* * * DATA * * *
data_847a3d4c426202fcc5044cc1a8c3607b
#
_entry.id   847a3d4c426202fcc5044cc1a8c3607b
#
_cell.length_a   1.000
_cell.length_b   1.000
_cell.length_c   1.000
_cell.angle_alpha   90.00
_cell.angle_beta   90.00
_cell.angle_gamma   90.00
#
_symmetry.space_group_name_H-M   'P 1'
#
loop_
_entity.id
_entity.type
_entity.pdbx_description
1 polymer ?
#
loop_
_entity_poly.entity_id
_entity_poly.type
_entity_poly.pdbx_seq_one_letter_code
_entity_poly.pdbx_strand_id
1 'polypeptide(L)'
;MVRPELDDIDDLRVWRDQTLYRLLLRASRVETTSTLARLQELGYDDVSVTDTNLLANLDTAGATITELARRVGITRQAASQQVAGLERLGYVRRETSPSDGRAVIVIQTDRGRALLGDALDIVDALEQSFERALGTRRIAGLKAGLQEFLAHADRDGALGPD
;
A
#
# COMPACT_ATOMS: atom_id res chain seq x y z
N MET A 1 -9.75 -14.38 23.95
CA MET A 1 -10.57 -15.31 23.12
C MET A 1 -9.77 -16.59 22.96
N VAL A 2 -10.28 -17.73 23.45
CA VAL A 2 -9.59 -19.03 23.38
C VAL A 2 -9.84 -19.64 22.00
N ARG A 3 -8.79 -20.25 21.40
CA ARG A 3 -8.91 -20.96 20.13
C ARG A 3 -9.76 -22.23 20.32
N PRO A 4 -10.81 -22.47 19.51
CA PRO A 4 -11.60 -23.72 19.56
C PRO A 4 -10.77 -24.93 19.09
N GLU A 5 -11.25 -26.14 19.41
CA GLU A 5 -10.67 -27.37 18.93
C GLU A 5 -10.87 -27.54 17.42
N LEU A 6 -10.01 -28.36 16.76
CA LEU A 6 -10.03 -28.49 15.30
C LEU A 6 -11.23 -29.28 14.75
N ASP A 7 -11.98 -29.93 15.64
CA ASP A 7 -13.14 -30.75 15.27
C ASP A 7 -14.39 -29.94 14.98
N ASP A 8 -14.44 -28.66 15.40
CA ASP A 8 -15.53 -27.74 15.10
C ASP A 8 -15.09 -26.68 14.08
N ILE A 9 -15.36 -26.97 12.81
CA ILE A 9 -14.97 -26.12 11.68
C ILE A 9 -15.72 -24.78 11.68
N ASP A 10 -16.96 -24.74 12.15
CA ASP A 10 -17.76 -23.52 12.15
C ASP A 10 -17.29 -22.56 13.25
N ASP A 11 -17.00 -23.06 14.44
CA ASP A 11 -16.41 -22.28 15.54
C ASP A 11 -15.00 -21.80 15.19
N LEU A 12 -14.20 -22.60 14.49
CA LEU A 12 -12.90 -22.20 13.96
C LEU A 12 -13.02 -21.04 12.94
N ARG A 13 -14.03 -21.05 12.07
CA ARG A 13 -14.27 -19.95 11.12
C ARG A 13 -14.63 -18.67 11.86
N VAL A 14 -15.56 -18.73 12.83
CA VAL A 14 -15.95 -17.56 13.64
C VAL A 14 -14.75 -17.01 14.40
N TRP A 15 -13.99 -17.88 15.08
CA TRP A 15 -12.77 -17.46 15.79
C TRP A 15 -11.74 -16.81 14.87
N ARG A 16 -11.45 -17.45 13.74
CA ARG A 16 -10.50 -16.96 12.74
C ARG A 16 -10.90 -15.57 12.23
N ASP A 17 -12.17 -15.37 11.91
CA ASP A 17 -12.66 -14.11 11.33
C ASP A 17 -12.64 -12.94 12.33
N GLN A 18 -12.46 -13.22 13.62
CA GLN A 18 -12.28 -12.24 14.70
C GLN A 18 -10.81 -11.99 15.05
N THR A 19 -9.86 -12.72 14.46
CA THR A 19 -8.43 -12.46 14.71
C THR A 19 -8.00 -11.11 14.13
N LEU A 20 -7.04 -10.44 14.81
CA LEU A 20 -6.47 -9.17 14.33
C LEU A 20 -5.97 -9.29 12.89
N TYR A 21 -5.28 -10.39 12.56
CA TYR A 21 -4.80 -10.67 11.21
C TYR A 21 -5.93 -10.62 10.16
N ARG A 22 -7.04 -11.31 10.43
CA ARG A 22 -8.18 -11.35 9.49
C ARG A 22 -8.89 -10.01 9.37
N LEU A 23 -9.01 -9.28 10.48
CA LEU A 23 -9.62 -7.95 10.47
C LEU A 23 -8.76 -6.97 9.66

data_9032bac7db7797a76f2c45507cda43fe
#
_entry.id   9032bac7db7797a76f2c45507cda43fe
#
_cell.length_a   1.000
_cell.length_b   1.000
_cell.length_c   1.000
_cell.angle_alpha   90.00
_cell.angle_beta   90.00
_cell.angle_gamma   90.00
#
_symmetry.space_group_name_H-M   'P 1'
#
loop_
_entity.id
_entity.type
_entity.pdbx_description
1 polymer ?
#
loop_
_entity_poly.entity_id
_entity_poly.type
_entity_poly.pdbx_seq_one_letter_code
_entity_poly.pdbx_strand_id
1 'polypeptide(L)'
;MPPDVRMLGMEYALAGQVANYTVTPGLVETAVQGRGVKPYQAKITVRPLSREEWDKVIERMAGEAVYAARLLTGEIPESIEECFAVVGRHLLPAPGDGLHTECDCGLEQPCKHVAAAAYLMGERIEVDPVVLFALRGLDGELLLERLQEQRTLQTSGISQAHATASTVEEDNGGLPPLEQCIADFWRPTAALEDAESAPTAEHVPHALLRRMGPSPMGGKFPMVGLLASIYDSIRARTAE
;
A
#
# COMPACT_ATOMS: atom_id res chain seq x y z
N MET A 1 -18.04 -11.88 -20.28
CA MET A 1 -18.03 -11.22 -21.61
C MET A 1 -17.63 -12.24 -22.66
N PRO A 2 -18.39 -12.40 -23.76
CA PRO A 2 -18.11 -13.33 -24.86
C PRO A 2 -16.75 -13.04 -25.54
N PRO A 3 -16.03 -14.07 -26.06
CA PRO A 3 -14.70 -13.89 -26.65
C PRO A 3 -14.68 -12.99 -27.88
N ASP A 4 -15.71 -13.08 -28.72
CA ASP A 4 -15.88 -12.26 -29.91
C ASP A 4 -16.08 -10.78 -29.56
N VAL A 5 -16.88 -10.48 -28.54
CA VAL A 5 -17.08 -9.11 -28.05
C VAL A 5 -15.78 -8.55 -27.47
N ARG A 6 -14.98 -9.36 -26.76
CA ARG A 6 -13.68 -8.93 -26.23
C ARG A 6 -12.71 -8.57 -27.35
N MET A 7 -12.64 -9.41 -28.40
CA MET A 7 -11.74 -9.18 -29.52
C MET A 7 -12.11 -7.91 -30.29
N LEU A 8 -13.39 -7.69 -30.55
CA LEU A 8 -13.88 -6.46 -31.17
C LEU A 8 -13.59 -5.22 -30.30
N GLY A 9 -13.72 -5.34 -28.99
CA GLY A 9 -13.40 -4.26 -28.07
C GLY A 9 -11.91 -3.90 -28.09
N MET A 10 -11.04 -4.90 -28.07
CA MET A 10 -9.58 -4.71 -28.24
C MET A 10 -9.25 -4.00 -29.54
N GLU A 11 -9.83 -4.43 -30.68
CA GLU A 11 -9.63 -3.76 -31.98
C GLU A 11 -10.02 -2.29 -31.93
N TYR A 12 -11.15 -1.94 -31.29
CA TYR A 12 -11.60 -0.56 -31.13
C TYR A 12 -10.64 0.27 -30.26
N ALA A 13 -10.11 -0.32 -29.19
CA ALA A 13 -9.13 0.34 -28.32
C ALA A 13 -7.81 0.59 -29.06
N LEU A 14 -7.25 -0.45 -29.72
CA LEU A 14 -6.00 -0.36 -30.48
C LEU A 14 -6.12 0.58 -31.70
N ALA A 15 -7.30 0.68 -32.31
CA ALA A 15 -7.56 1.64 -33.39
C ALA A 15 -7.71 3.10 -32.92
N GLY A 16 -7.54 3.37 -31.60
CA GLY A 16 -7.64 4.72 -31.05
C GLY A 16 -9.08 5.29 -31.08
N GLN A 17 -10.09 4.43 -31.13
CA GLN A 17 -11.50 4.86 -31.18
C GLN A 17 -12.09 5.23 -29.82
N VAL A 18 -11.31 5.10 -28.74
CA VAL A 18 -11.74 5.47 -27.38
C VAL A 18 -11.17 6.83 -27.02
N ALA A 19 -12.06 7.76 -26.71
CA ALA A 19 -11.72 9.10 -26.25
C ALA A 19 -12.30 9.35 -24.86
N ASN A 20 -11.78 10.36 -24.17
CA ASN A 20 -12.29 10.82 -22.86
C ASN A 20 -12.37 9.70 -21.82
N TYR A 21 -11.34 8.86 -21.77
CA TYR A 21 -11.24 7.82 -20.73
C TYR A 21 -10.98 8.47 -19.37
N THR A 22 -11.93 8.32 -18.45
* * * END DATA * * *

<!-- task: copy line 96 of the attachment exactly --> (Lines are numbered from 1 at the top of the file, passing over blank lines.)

C ARG A 22 -8.89 -10.01 9.37